development for use with the finite difference solution scheme made
available in EnergyPlus starting in version 2. As implemented in EnergyPlus
the green roof module allows the user to specify ?ecoroof? as the outer
layer of a rooftop construction. The user can then specify various aspects
of the green roof construction including growing media depth, thermal
properties, plant canopy density, plant height, stomatal conductance
(ability to transpire moisture), and soil moisture conditions (including
irrigation). The model formulation includes the following:

- Simplified moisture balance that allows precipitation, irrigation, and
moisture transport between two soil layers (top and root zone).
- Soil and plant canopy energy balance based on the Army Corps of
Engineers? FASST vegetation models (Frankenstein and Koenig), drawing
heavily from BATS (Dickenson et al.) and SiB (Sellers et al.).
- Soil surface (Tg) and foliage (Tf) temperature equations are solved
simultaneously each time step, inverting the CTF to extract heat flux
information for the energy balance calculation. The detailed energy balance
analysis and resulting equations, being rather complicated, are summarized
here. The interested reader is referred to the FASST documentation cited
herein for the complete development. The end result is a set of two
simultaneous equations for temperature?one for the soil surface and the
other for the foliage.

Green Roof Model

As with a traditional roof, the energy balance of an green roof is
dominated by radiative forcing from the sun. This solar radiation is
balanced by sensible (convection) and latent (evaporative) heat flux from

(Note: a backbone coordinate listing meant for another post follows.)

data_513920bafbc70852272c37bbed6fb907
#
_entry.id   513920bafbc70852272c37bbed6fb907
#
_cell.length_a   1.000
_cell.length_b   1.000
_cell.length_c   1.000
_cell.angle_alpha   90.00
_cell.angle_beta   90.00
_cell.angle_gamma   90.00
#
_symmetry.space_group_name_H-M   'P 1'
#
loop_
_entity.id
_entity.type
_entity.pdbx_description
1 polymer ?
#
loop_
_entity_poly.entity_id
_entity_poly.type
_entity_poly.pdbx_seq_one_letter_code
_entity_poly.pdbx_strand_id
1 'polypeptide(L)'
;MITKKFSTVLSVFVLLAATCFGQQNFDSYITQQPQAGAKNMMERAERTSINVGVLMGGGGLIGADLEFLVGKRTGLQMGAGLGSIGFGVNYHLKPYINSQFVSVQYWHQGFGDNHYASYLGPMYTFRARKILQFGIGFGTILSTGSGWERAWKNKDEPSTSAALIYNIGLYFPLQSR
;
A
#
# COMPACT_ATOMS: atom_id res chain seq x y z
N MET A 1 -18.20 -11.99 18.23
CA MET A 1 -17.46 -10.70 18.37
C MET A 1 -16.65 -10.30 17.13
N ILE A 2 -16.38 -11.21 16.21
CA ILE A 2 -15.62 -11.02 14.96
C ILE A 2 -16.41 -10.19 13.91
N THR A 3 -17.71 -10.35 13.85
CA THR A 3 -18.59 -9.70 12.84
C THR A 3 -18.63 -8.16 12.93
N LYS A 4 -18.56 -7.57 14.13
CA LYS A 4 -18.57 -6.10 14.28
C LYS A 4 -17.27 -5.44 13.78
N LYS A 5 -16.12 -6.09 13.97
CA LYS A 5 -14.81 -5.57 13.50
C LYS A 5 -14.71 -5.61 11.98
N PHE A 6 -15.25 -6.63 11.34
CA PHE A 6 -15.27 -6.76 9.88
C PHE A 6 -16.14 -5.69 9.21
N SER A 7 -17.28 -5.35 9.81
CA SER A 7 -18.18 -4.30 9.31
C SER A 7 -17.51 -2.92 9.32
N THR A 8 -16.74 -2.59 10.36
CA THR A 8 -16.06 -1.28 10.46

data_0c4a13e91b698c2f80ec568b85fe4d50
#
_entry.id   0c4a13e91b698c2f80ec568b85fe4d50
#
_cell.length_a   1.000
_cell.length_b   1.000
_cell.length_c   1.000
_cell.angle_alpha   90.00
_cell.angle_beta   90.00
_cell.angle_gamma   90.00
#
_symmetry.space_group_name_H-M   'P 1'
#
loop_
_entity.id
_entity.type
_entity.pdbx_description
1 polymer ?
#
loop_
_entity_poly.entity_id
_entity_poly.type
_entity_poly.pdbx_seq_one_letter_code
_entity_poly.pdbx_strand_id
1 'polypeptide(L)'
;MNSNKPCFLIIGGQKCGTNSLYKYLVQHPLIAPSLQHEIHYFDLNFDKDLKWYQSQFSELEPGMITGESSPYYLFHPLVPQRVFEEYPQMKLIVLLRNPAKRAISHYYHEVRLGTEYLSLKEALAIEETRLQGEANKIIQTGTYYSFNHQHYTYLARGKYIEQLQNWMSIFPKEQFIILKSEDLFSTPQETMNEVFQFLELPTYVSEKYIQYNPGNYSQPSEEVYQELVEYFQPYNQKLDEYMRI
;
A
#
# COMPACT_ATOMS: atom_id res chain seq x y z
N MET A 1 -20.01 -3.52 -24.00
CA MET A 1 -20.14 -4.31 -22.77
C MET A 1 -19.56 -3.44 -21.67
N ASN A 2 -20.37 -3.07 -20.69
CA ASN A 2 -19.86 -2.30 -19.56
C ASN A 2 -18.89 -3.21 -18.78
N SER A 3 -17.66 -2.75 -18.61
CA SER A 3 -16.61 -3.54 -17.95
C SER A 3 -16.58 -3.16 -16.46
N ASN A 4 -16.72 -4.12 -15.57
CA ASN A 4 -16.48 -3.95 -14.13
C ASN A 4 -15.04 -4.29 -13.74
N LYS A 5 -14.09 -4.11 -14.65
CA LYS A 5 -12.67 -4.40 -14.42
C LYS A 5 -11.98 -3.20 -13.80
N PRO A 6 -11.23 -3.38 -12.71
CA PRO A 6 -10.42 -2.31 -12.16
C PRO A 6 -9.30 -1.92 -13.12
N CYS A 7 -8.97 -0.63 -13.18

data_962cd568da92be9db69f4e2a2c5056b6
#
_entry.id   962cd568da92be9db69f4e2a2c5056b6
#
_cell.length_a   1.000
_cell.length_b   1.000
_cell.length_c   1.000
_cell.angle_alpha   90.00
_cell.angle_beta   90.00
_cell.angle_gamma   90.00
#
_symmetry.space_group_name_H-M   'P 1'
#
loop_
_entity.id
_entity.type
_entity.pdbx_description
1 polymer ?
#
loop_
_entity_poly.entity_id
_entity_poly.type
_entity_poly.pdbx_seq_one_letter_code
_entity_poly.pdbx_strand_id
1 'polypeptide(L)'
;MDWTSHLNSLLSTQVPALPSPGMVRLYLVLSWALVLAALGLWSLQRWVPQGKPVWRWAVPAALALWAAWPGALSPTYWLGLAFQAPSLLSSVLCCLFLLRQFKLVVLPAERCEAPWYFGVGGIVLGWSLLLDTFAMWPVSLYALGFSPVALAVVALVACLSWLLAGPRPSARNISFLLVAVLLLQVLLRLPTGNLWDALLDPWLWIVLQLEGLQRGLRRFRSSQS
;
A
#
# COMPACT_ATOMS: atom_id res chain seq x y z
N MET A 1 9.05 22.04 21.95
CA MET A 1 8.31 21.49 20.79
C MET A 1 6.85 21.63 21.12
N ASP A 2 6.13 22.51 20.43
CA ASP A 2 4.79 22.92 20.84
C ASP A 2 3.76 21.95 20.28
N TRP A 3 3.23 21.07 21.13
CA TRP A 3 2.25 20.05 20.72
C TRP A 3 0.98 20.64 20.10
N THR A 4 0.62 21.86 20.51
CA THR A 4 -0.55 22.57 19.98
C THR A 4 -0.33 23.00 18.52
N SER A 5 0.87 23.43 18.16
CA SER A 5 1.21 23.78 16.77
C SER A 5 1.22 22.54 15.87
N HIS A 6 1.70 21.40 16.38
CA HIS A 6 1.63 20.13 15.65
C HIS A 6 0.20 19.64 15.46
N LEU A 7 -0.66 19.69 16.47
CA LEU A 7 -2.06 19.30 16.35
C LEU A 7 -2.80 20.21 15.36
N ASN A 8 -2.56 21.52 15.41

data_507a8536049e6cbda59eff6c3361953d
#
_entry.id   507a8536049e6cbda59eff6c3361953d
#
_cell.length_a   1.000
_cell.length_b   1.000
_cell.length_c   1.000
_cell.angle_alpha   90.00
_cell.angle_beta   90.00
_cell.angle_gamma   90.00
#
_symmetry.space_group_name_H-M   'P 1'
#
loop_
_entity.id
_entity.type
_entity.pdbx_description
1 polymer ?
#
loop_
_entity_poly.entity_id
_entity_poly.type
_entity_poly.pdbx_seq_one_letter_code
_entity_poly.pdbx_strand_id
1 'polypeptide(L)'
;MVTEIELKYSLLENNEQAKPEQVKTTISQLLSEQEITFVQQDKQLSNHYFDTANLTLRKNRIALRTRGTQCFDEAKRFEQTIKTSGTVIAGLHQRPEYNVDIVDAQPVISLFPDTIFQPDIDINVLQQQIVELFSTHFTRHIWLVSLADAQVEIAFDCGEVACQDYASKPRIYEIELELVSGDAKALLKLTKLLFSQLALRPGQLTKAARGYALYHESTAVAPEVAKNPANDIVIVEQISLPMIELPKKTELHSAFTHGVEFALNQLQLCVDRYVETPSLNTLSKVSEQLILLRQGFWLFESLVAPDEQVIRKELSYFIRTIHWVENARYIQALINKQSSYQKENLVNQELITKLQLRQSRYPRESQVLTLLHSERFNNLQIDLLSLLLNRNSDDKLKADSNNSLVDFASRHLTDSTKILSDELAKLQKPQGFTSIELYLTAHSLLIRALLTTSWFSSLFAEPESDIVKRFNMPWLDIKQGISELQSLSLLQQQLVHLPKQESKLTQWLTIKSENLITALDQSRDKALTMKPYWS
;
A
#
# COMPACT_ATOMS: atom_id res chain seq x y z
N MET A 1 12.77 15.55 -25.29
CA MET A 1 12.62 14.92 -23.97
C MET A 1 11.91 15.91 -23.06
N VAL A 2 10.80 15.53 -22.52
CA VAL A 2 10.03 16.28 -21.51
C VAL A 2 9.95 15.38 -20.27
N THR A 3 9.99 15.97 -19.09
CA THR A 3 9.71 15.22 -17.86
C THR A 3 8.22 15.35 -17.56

soil and plant surfaces combined with conduction of heat into the soil
substrate. This energy balance is illustrated in the diagram below. The
variables introduced in this figure are defined in theEnergyPlus
Engineering Document

*The energy balance for a green roof.*

The energy budget analysis follows the Fast All Season Soil Strength
(FASST) model developed by Frankenstein and Koenig for the US Army Corps of
Engineers. FASST was developed, in part, to determine the ability of soils
to support manned and unmanned vehicles and personnel movement. In order to
accomplish this, however, FASST tracks the energy and moisture balance
(including ice and snow) within a vegetated soil. It is a one-dimensional
model that draws heavily from other plant canopy models including BATS
(Dickinson et al.) and SiB (Sellers et al.). FASST is implemented in
EnergyPlus with only a few modifications to adapt it for use with a
relatively thin soil layer.
Green roof data Height of Plants

The average height of plants in the green roof.
Leaf Area Index (LAI)

This is the projected leaf area per unit area of soil surface. It is a
dimensionless number between 0.001 and 5.0. The tables below gives some
typical values for LAI.

The table below is reproduced from Global Leaf Area Index Data from Field